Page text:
For this, you need to look at the limp, wilting flowers, weak to the core, etc. Sterilize the scissors properly and cut the flowers right where it connects to the stem.
Indoor Sunflowers already compromise the lighting needs, so ensure you provide ample sunlight to avoid stress.
Deadheading Outdoor Sunflowers
Sunflowers prefer to grow in the bright sunlight outdoors.
These plants get to grow fully in their favorable conditions, so they are unlikely to show any anomalies.
However, if the Sunflower’s petals are falling off prematurely and the blooms appear to be spent, you must deadhead them to promote new growth.
Deadheading the Sunflower is not a difficult task. Let us go through the steps below.
- Look for abnormal flowers (droopy, faded, dried, or spent) to deadhead them.
- Examine the stem to be removed and look for the first set of leaves.
- If the Sunflower has multiple stems, you can locate a new lateral flower or stem by looking down at the stem of a faded bloom.
- Sterilize your tools properly before using them on the flowers.
- Grab the flowering stem from its base and make an angled cut below the flower and a half inch above healthy leaves.
- Remove dead leaves to allow the Sunflower to focus its energy on new growth.
- Gather the snipped Sunflower heads in the basket if you have no further use for them.
Note: Do not let spent Sunflower heads go to seed if you want to avoid reseeding.
Remember to follow the procedure carefully and not to hurt the surrounding stems, as the plant is fragile and can sustain severe damage.
What to do with Dead Sunflower Heads?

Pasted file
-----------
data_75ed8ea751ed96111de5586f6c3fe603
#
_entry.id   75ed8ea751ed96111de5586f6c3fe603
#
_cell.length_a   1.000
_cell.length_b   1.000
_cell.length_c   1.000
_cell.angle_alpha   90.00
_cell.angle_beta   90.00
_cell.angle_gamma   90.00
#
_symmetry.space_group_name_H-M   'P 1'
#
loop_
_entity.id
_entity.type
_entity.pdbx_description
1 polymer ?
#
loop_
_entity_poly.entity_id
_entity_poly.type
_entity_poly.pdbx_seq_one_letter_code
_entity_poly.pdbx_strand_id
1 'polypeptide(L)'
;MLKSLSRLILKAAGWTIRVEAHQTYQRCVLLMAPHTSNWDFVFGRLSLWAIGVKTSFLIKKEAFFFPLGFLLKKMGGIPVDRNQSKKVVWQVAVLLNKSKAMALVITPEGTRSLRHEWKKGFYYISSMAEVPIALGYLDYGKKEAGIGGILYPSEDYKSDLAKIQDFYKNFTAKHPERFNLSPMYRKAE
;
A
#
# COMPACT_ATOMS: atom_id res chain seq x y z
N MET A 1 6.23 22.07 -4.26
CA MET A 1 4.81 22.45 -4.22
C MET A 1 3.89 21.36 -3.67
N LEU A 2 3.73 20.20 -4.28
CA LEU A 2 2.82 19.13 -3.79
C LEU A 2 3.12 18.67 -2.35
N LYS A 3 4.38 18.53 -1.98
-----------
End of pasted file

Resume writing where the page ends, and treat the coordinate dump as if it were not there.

After you cut the Sunflower heads off the plant, you do not need to discard them completely.
Even spent Sunflower heads have a lot of use which can help you flourish and rejuvenate your garden.
Let us look at some of the uses of the snipped Sunflower heads.
- If you have deadheaded the Sunflower after they have produced seeds, you can use the seeds to grow yourself a brand new Sunflower plant.
- Sometimes the flower may not have incurred severe damage. In such cases, you can use them as a decoration arrangement.
- You can chop the flower heads into small pieces and use them as mulch or organic fertilizer.
- Birds and some insects love munching on the Sunflower heads and seeds inside them. Keep the spent blossoms as food for needy animals.
- As the flowers are non-toxic, you can use the petals as decoration for a food plate.
- The petals can also be used to extract colors and pigments.
If they are useless to you, discard and dispose of them properly to avoid any injuries.
Care for the Sunflower After Deadheading
After successfully deadheading the plant, you cannot just go careless with the plant.
Follow the tips below to ensure the Sunflower plant produces healthy flowers after the deadheading session.
- Let the plant stay in a location where it gets at least 6 to 8 hours of sunlight daily.
- Ensure you have grown your Sunflower in nutrient-rich, loamy, and well-draining soil.
- Your plant will need weekly watering until the soil’s top 5 to 6 inches is moist.
- Fertilize your Sunflower with fertilizers rich in nitrogen and phosphorus to ensure better foliage and flower growth.
- Keep deadheading the spent blooms regularly to promote new growth.
- Keep an eye on the Sunflower moth, a dangerous pest that can lead your plant to death.
If you do the above things properly, you will be rewarded with healthy new sunflower blooms that you can be proud of.
You may want to read more about other Sunflowers including Sunflower leaves and Red Sunflower.
From Editorial Team
Sunflower is a beautiful plant to grow in your backyard, thanks to its bright yellow color and prominent green foliage.
However, you must make a hard choice and keep deadheading the plant to get more beautiful blooms.
Just follow the process carefully. Good luck!